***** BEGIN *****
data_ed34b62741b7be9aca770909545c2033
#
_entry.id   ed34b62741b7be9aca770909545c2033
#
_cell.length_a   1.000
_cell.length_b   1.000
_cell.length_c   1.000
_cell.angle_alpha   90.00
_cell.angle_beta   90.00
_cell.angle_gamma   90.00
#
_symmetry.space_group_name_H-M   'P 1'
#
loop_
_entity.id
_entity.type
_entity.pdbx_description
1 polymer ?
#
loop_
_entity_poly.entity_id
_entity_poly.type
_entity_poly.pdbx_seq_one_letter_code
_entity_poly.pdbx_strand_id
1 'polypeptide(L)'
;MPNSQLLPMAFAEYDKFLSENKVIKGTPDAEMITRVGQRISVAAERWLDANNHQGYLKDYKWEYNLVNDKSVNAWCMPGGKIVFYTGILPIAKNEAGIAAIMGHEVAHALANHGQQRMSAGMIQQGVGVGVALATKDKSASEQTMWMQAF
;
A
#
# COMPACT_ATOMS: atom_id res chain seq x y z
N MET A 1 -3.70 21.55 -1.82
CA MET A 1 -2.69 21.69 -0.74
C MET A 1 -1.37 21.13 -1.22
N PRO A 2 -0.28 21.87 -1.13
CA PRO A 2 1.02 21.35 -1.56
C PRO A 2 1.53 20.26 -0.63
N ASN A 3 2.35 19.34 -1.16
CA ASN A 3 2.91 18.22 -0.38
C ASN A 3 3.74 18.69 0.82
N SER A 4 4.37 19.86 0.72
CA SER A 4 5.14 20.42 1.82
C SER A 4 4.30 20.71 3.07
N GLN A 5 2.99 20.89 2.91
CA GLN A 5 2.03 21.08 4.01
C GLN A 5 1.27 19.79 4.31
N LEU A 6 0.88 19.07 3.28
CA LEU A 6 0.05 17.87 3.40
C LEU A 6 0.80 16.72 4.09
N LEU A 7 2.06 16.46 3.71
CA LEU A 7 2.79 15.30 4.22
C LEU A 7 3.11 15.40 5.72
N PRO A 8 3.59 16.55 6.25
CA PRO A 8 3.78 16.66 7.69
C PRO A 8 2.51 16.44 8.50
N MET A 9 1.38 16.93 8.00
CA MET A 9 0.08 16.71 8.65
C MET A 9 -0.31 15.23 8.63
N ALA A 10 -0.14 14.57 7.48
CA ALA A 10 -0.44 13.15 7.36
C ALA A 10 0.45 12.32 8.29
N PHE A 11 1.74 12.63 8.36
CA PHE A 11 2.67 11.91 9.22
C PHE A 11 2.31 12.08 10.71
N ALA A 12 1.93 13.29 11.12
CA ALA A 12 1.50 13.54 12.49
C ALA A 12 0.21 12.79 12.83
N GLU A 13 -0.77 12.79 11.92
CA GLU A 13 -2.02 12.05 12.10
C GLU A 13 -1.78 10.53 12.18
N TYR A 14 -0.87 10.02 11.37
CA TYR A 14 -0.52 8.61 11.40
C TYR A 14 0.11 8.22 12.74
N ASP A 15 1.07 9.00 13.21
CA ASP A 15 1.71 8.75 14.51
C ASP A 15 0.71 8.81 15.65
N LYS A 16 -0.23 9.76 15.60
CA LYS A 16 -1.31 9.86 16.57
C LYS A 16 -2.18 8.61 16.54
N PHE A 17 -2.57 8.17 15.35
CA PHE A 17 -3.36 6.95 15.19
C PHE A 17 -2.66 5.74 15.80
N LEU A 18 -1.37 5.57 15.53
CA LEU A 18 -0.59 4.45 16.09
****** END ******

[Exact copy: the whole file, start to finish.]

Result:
data_ed34b62741b7be9aca770909545c2033
#
_entry.id   ed34b62741b7be9aca770909545c2033
#
_cell.length_a   1.000
_cell.length_b   1.000
_cell.length_c   1.000
_cell.angle_alpha   90.00
_cell.angle_beta   90.00
_cell.angle_gamma   90.00
#
_symmetry.space_group_name_H-M   'P 1'
#
loop_
_entity.id
_entity.type
_entity.pdbx_description
1 polymer ?
#
loop_
_entity_poly.entity_id
_entity_poly.type
_entity_poly.pdbx_seq_one_letter_code
_entity_poly.pdbx_strand_id
1 'polypeptide(L)'
;MPNSQLLPMAFAEYDKFLSENKVIKGTPDAEMITRVGQRISVAAERWLDANNHQGYLKDYKWEYNLVNDKSVNAWCMPGGKIVFYTGILPIAKNEAGIAAIMGHEVAHALANHGQQRMSAGMIQQGVGVGVALATKDKSASEQTMWMQAF
;
A
#
# COMPACT_ATOMS: atom_id res chain seq x y z
N MET A 1 -3.70 21.55 -1.82
CA MET A 1 -2.69 21.69 -0.74
C MET A 1 -1.37 21.13 -1.22
N PRO A 2 -0.28 21.87 -1.13
CA PRO A 2 1.02 21.35 -1.56
C PRO A 2 1.53 20.26 -0.63
N ASN A 3 2.35 19.34 -1.16
CA ASN A 3 2.91 18.22 -0.38
C ASN A 3 3.74 18.69 0.82
N SER A 4 4.37 19.86 0.72
CA SER A 4 5.14 20.42 1.82
C SER A 4 4.30 20.71 3.07
N GLN A 5 2.99 20.89 2.91
CA GLN A 5 2.03 21.08 4.01
C GLN A 5 1.27 19.79 4.31
N LEU A 6 0.88 19.07 3.28
CA LEU A 6 0.05 17.87 3.40
C LEU A 6 0.80 16.72 4.09
N LEU A 7 2.06 16.46 3.71
CA LEU A 7 2.79 15.30 4.22
C LEU A 7 3.11 15.40 5.72
N PRO A 8 3.59 16.55 6.25
CA PRO A 8 3.78 16.66 7.69
C PRO A 8 2.51 16.44 8.50
N MET A 9 1.38 16.93 8.00
CA MET A 9 0.08 16.71 8.65
C MET A 9 -0.31 15.23 8.63
N ALA A 10 -0.14 14.57 7.48
CA ALA A 10 -0.44 13.15 7.36
C ALA A 10 0.45 12.32 8.29
N PHE A 11 1.74 12.63 8.36
CA PHE A 11 2.67 11.91 9.22
C PHE A 11 2.31 12.08 10.71
N ALA A 12 1.93 13.29 11.12
CA ALA A 12 1.50 13.54 12.49
C ALA A 12 0.21 12.79 12.83
N GLU A 13 -0.77 12.79 11.92
CA GLU A 13 -2.02 12.05 12.10
C GLU A 13 -1.78 10.53 12.18
N TYR A 14 -0.87 10.02 11.37
CA TYR A 14 -0.52 8.61 11.40
C TYR A 14 0.11 8.22 12.74
N ASP A 15 1.07 9.00 13.21
CA ASP A 15 1.71 8.75 14.51
C ASP A 15 0.71 8.81 15.65
N LYS A 16 -0.23 9.76 15.60
CA LYS A 16 -1.31 9.86 16.57
C LYS A 16 -2.18 8.61 16.54
N PHE A 17 -2.57 8.17 15.35
CA PHE A 17 -3.36 6.95 15.19
C PHE A 17 -2.66 5.74 15.80
N LEU A 18 -1.37 5.57 15.53
CA LEU A 18 -0.59 4.45 16.09